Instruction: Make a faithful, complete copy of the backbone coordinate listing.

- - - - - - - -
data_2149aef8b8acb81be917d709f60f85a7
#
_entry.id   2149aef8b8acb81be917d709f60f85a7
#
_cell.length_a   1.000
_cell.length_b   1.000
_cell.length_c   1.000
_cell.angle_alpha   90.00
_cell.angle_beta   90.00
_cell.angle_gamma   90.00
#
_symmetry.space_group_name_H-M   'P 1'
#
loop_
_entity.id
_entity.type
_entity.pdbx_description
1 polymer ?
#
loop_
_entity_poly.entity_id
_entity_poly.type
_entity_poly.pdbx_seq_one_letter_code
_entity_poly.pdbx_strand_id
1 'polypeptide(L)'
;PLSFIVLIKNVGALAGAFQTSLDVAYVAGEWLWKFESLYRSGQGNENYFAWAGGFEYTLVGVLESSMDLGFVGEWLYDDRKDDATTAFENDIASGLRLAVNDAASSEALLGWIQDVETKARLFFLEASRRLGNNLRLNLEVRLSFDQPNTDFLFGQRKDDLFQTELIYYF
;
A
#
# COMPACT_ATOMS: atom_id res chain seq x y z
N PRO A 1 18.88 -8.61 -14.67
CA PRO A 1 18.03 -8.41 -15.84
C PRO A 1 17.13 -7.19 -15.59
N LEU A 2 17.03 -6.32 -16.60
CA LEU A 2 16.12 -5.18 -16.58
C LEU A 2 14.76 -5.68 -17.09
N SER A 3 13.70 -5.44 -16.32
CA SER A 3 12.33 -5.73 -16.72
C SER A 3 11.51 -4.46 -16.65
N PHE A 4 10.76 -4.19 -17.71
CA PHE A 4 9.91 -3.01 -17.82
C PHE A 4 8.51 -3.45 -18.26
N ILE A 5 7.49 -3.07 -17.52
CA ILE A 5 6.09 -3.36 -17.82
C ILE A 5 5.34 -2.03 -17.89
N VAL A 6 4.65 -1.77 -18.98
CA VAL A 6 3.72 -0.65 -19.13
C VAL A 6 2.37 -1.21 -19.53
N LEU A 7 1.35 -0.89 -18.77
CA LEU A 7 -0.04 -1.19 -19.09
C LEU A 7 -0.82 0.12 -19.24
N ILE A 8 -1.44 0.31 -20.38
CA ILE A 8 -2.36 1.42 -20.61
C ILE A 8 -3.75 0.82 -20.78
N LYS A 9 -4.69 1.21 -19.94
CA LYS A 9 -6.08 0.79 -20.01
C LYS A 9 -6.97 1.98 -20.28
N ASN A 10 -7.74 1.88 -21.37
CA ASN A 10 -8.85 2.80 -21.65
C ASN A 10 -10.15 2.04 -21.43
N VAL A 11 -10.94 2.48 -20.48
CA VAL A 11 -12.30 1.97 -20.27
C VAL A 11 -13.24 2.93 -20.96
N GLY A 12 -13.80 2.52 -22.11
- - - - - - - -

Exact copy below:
data_2149aef8b8acb81be917d709f60f85a7
#
_entry.id   2149aef8b8acb81be917d709f60f85a7
#
_cell.length_a   1.000
_cell.length_b   1.000
_cell.length_c   1.000
_cell.angle_alpha   90.00
_cell.angle_beta   90.00
_cell.angle_gamma   90.00
#
_symmetry.space_group_name_H-M   'P 1'
#
loop_
_entity.id
_entity.type
_entity.pdbx_description
1 polymer ?
#
loop_
_entity_poly.entity_id
_entity_poly.type
_entity_poly.pdbx_seq_one_letter_code
_entity_poly.pdbx_strand_id
1 'polypeptide(L)'
;PLSFIVLIKNVGALAGAFQTSLDVAYVAGEWLWKFESLYRSGQGNENYFAWAGGFEYTLVGVLESSMDLGFVGEWLYDDRKDDATTAFENDIASGLRLAVNDAASSEALLGWIQDVETKARLFFLEASRRLGNNLRLNLEVRLSFDQPNTDFLFGQRKDDLFQTELIYYF
;
A
#
# COMPACT_ATOMS: atom_id res chain seq x y z
N PRO A 1 18.88 -8.61 -14.67
CA PRO A 1 18.03 -8.41 -15.84
C PRO A 1 17.13 -7.19 -15.59
N LEU A 2 17.03 -6.32 -16.60
CA LEU A 2 16.12 -5.18 -16.58
C LEU A 2 14.76 -5.68 -17.09
N SER A 3 13.70 -5.44 -16.32
CA SER A 3 12.33 -5.73 -16.72
C SER A 3 11.51 -4.46 -16.65
N PHE A 4 10.76 -4.19 -17.71
CA PHE A 4 9.91 -3.01 -17.82
C PHE A 4 8.51 -3.45 -18.26
N ILE A 5 7.49 -3.07 -17.52
CA ILE A 5 6.09 -3.36 -17.82
C ILE A 5 5.34 -2.03 -17.89
N VAL A 6 4.65 -1.77 -18.98
CA VAL A 6 3.72 -0.65 -19.13
C VAL A 6 2.37 -1.21 -19.53
N LEU A 7 1.35 -0.89 -18.77
CA LEU A 7 -0.04 -1.19 -19.09
C LEU A 7 -0.82 0.12 -19.24
N ILE A 8 -1.44 0.31 -20.38
CA ILE A 8 -2.36 1.42 -20.61
C ILE A 8 -3.75 0.82 -20.78
N LYS A 9 -4.69 1.21 -19.94
CA LYS A 9 -6.08 0.79 -20.01
C LYS A 9 -6.97 1.98 -20.28
N ASN A 10 -7.74 1.88 -21.37
CA ASN A 10 -8.85 2.80 -21.65
C ASN A 10 -10.15 2.04 -21.43
N VAL A 11 -10.94 2.48 -20.48
CA VAL A 11 -12.30 1.97 -20.27
C VAL A 11 -13.24 2.93 -20.96
N GLY A 12 -13.80 2.52 -22.11